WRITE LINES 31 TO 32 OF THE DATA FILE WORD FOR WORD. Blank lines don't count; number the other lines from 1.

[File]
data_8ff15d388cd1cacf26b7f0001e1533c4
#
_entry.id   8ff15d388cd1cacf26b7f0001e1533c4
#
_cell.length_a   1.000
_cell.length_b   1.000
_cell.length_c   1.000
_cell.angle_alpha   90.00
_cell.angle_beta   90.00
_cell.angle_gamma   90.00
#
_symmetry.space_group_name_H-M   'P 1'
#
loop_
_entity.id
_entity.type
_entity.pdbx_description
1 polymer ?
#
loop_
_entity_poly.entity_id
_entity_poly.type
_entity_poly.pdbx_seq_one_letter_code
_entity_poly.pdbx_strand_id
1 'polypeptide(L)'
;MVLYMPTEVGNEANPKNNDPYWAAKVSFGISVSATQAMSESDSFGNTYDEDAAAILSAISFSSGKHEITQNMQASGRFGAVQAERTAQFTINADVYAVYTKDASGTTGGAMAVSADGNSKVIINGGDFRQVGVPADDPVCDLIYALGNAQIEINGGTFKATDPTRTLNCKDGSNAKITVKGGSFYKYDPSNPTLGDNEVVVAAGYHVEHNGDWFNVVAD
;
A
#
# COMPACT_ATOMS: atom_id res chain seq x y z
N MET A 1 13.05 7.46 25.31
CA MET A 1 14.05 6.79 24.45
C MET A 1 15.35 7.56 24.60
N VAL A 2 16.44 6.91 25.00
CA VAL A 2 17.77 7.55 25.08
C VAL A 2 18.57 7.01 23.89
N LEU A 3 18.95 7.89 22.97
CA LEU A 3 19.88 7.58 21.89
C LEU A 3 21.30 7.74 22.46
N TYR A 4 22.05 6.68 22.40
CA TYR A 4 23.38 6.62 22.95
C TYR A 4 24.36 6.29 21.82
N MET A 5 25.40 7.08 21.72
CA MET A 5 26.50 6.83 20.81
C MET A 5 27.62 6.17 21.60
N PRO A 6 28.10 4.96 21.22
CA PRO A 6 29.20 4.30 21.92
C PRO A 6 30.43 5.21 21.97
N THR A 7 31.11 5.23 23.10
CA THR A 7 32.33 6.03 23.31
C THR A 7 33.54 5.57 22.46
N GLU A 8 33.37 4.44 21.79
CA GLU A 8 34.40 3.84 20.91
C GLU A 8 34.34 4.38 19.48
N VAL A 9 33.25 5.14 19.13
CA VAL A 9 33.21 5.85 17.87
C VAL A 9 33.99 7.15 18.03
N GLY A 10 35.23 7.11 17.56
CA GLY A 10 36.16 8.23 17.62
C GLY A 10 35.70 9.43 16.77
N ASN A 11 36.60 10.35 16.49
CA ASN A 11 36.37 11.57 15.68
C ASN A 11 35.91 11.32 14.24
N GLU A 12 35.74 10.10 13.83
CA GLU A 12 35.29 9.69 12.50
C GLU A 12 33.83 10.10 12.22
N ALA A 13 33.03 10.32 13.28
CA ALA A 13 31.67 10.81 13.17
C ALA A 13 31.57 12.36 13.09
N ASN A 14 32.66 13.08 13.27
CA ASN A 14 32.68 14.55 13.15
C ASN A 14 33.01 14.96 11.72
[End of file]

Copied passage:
N MET A 1 13.05 7.46 25.31
CA MET A 1 14.05 6.79 24.45